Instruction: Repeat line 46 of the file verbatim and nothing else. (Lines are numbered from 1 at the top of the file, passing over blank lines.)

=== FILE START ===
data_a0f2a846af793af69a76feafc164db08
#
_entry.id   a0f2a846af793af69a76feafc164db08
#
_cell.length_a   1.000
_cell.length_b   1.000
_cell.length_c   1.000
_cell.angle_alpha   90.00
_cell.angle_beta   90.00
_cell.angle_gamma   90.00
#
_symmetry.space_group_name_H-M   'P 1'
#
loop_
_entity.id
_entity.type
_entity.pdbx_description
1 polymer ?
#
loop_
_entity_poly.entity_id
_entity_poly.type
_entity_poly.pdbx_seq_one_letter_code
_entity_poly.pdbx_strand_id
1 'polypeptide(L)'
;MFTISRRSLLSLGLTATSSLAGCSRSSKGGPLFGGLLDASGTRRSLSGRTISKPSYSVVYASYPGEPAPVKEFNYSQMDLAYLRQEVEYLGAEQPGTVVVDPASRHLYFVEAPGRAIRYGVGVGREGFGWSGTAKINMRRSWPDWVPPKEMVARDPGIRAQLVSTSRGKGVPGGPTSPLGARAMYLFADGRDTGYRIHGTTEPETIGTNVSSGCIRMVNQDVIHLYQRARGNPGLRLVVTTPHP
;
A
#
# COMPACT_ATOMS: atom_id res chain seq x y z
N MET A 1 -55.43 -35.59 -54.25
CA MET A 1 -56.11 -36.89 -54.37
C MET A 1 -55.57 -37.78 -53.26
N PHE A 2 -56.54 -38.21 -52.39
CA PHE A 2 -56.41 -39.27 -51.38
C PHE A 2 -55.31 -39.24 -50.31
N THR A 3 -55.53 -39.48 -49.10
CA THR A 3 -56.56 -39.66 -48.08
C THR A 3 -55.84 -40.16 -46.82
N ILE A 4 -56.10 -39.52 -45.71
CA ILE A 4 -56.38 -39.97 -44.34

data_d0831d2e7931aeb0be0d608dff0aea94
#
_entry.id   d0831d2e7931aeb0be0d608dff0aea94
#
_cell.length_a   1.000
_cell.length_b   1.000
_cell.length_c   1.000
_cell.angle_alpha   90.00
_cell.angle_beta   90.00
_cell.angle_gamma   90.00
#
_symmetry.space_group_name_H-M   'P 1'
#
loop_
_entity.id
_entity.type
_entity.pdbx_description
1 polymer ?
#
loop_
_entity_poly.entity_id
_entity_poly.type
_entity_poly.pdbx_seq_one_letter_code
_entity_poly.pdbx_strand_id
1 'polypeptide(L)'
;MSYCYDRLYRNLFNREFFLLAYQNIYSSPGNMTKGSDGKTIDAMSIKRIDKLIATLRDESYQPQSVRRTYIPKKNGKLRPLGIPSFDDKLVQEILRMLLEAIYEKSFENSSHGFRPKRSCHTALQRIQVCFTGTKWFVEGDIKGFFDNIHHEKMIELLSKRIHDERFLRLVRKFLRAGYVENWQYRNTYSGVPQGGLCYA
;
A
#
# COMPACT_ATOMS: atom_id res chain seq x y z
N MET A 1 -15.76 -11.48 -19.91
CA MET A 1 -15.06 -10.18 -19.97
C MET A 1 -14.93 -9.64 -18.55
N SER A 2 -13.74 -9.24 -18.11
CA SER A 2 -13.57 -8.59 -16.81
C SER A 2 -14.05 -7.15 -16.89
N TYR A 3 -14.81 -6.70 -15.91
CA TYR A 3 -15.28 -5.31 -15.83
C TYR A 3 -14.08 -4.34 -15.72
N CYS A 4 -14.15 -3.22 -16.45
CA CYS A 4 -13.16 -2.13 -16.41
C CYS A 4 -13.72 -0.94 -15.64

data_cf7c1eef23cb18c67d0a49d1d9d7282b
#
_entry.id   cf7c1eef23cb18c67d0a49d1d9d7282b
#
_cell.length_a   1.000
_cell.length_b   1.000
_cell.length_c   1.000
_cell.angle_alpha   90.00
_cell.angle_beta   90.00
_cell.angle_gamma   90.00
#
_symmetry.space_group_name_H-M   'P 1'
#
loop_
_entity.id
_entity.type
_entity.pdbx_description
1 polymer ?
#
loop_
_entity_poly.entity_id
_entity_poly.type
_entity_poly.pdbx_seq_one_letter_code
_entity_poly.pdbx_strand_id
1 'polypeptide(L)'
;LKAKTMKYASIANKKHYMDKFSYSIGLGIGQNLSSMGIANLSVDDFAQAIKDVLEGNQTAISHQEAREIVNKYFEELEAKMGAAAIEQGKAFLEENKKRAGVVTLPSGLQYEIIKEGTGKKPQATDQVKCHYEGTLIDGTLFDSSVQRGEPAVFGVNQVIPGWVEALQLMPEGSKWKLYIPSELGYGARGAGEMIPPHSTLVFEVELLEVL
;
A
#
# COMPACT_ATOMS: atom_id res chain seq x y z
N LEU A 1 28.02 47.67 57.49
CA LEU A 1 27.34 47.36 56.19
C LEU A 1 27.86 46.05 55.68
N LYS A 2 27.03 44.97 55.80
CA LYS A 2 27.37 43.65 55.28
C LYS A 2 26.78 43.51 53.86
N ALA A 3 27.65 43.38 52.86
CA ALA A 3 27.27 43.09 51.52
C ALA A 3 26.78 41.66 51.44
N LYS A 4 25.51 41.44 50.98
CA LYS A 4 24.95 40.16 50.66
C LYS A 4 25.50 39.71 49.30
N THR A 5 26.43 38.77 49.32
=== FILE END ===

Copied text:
_cell.length_a   1.000